James Gandolfini’s best film performances

James Gandolfini (opposite Mimi Kennedy) gave one of his best performances in "In the Loop." Credit: Nicola Dove
James Gandolfini (opposite Mimi Kennedy) gave one of his best performances in “In the Loop.”
Credit: Nicola Dove

Some of us (not naming names) may or may not have ever watched more than a few episodes of “The Sopranos.” But one needn’t have delved into the world of New Jersey mafia to know that James Gandolfini was one of the greatest actors of our age. His death at only 51 has robbed us of not only many great performances, but a man who, by all accounts, was warm, introspective and very caring — the opposite of his most famous character. Here are eight screen performances

‘True Romance’ (1993)
Many of us first noticed Gandolfini when he crashed this Quentin Tarantino-Tony Scott production around the halfway mark. He’s all smiles when he first swings by, playing an enforcer for the fearsome drug kingpin from whom lovers on the lam Christian Slater and Patricia Arquette stole. After a killer convo with stoner layabout Brad Pitt (with whom he’d later act in “The Mexican” and “Killing Them Softly” — more on them later), he finds Arquette in her hotel room. There, he unleashes hell, leading to an ugly scene as great as the even more famous tete-a-tete in the same film between Dennis Hopper and Christopher Walken. As Tarantino pointed out, it’s entirely possible that Arquette’s character could be killed, with the rest of the film devoted to Slater’s hunt for revenge. But what really makes the scene is how we’re not sure how gruesome Gandolfini is until it’s too late.

‘Get Shorty’ (1995)
The gangsters in Elmore Leonard’s novels are a lot more human than most in the genre. They can even be sweethearts. Such is Gandolfini’s Bear, henchman to Delroy Lindo’s moneyed Hollywood drug dealer. He wishes he weren’t so nice: A frustrated almost-badass, Bear tries to be intimidating, but is always defeated by John Travolta’s cinephilic loan shark. Travolta feels bad for him, and the two develop a gradual mutual respect that comes in handy during the climax.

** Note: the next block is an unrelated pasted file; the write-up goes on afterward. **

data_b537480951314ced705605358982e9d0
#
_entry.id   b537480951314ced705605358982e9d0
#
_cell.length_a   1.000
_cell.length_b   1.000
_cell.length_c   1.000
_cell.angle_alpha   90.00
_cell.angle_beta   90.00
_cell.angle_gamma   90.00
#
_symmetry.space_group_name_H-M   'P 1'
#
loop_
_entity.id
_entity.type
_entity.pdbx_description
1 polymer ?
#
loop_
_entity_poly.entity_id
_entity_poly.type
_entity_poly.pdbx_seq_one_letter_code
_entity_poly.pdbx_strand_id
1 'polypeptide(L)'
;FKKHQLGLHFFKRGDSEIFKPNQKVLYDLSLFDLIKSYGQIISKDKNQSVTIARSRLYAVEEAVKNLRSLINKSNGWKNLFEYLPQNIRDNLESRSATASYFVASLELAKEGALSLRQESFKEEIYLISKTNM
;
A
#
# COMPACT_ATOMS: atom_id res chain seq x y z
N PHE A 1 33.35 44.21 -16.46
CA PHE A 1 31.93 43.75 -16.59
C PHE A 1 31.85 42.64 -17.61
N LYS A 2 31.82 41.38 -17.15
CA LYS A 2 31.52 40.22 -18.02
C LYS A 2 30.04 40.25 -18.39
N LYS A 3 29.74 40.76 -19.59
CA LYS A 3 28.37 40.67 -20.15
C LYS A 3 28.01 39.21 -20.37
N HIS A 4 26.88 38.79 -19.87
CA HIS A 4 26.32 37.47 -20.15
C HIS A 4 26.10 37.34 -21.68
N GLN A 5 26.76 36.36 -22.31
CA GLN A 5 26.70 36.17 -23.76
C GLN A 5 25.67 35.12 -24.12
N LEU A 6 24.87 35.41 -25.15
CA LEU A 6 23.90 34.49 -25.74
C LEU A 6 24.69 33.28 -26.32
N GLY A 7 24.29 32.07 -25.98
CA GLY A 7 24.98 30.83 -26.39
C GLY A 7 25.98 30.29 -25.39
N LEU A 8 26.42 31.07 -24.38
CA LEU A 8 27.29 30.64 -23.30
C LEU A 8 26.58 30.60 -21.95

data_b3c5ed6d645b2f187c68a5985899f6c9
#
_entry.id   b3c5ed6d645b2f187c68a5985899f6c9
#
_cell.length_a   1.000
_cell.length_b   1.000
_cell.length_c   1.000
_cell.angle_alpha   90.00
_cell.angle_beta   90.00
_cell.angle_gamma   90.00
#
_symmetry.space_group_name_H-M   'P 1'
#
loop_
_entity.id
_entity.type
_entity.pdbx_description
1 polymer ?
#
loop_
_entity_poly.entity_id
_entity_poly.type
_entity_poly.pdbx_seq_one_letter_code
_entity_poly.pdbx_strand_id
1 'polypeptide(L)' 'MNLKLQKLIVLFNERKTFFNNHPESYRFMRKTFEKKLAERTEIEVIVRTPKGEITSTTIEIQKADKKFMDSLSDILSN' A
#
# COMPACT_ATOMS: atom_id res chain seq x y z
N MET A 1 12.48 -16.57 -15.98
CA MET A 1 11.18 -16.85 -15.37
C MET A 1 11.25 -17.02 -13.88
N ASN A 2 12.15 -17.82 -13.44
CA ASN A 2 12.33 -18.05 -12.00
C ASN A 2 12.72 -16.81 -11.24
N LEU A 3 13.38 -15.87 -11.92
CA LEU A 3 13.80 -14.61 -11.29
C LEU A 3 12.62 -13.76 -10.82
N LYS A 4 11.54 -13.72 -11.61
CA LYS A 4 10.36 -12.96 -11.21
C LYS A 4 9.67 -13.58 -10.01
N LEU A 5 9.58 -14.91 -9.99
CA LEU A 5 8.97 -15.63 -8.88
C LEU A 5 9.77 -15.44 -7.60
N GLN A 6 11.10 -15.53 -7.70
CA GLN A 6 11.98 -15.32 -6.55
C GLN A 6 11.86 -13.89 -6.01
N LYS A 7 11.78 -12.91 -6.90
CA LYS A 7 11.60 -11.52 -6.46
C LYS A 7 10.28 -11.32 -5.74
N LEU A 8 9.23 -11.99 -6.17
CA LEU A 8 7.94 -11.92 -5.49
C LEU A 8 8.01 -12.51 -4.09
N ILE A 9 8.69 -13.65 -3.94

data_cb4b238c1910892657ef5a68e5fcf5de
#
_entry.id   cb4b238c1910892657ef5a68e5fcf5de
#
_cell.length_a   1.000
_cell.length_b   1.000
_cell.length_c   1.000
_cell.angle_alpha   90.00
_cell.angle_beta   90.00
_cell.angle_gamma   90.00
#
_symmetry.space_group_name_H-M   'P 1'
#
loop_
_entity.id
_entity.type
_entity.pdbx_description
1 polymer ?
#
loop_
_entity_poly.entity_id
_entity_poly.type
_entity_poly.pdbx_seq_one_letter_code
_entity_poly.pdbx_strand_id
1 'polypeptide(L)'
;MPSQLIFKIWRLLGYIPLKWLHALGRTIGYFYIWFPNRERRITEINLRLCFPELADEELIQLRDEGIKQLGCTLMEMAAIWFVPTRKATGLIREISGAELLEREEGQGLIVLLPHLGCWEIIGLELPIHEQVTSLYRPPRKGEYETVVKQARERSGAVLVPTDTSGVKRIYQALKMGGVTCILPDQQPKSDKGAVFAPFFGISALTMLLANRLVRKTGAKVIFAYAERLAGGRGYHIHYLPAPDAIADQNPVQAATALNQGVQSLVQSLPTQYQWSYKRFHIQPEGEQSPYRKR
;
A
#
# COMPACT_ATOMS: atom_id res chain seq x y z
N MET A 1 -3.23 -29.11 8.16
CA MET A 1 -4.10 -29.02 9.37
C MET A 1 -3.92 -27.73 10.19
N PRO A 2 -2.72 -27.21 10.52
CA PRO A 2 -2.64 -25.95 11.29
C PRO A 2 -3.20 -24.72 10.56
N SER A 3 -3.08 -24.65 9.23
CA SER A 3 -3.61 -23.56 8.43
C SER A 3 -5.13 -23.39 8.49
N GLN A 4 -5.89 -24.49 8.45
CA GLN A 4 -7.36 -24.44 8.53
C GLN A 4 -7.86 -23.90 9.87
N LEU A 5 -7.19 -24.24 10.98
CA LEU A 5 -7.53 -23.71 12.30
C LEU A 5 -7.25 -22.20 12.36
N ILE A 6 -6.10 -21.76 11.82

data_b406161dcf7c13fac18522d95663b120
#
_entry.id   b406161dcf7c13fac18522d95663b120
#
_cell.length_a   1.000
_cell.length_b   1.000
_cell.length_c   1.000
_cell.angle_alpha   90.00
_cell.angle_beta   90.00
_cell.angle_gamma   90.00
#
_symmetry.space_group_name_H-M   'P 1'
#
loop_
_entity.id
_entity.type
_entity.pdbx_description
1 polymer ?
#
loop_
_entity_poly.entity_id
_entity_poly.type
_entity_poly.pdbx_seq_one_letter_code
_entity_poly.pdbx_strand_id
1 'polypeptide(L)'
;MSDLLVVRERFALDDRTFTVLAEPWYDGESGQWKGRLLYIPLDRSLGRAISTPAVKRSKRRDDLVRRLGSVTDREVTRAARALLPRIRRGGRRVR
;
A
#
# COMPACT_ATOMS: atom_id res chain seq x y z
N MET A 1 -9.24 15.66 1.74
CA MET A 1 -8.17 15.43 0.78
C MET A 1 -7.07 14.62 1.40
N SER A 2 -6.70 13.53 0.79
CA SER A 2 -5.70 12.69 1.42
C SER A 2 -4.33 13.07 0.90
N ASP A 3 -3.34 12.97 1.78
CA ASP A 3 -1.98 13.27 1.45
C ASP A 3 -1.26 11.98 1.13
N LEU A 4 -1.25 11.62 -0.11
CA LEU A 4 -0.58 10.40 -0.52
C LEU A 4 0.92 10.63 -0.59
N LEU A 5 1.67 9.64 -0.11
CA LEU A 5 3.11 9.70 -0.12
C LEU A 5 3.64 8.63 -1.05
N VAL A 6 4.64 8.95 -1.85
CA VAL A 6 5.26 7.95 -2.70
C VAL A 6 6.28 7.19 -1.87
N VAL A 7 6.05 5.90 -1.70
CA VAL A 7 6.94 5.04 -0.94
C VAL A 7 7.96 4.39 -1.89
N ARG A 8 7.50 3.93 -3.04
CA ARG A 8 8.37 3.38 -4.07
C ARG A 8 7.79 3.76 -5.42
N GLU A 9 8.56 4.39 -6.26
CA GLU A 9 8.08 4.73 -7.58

‘The Mexican’ (2001)
At the height of “Sopranos” fever, Gandolfini took some Hollywood paychecks — but only the kind that would challenge him. In this overhated comedy-thriller, he’s once again a member of the underworld: A fearful hitman out to whack stars Julia Roberts and Brad Pitt. He’s also gay, and he winds up befriending, not killing, Roberts. The two spend the middle section two bonding. He even gets laid. It’s an incredibly touching performance in a film that has tonal problems, and when he abruptly leaves the movie never gets the magic back.

‘The Man Who Wasn’t There’ (2001)
Gandolfini is only in the first half hour-and-change of the Coen Brothers’ existentialist neo-noir. (SPOILER: His department store king is accidentally killed by Billy Bob Thornton’s tacitrun barber during a fight started by Gandolfini.) But he fits right into the mannered, retro acting style, first as overly chummy, then, once Thornton tries to blackmail him, sinister. As usual, you’re never sure what Gandolfini is capable of.

‘In the Loop’ (2009)
Half of TV legend Armando Iannucci’s spin-off of his brilliant British government show “The Thick of It” takes place in D.C., and who better to fling insults than Gandolfini? Keeping his own with — in fact rising to the top of — an incredible, quip-flinging cast from both sides of the Atlantic, he plays a dove general trying to halt an impending war in a never-named Middle Eastern country. Despite his stance on war, he’s nevertheless brimming over with aggression. The highlight is a scene where he goes toe-to-toe with Peter Capaldi’s Malcolm Tucker, the film’s Rahm Emmanuel-esque profanity monster/spin doctor. Tucker gets in the final blow, but it’s a thrilling tussle.

‘Not Fade Away’/'Zero Dark Thirty’/'Killing Them Softly’ (2012)
Last year was a banner year for Gandolfini. In “Not Fade Away,” made by his “Sopranos” boss David Chase, he was a rigid, old school father disapproving of his wouldbe-rocker son in the 1960s. What starts off as cliche gradually peels back layers, eventually revealing a delicate, heartbroken man who’s forced to release the son who’s already abandoned him. (For more on this performance, read Glenn Kenny’s excellent, moving analysis/elegy to Gandolfini.) He only had two or three scenes in “Zero Dark Thirty,” but he owns them, even walking away with the film’s best line: In response to a lackey’s summation of Jessica Chastain’s character as “smart,” he snaps, “We’re ALL smart, Jeremy.” He also only has two scenes in “Killing Them Softly,” an unjustly ignored gutter noir he briefly visits as a spent, derelict enforcer who, rather than do his job, drinks too much and picks a fight with a hooker. Once again reunited with Brad Pitt, the actor tries to reason with Gandolfini, but Gandolfini is too far gone, too despicable, to be saved. An entire movie could be about his character, but he gets it done in only a handful of thrilling minutes.

See also: “Crimson Tide,” “She’s So Lovely,” “A Civil Action,” “8mm,” “The Taking of Pelham 123,” “Where the Wild Things Are,” “Violet & Daisy” and — why not? — every other film he ever made, even if just briefly, wonderful.



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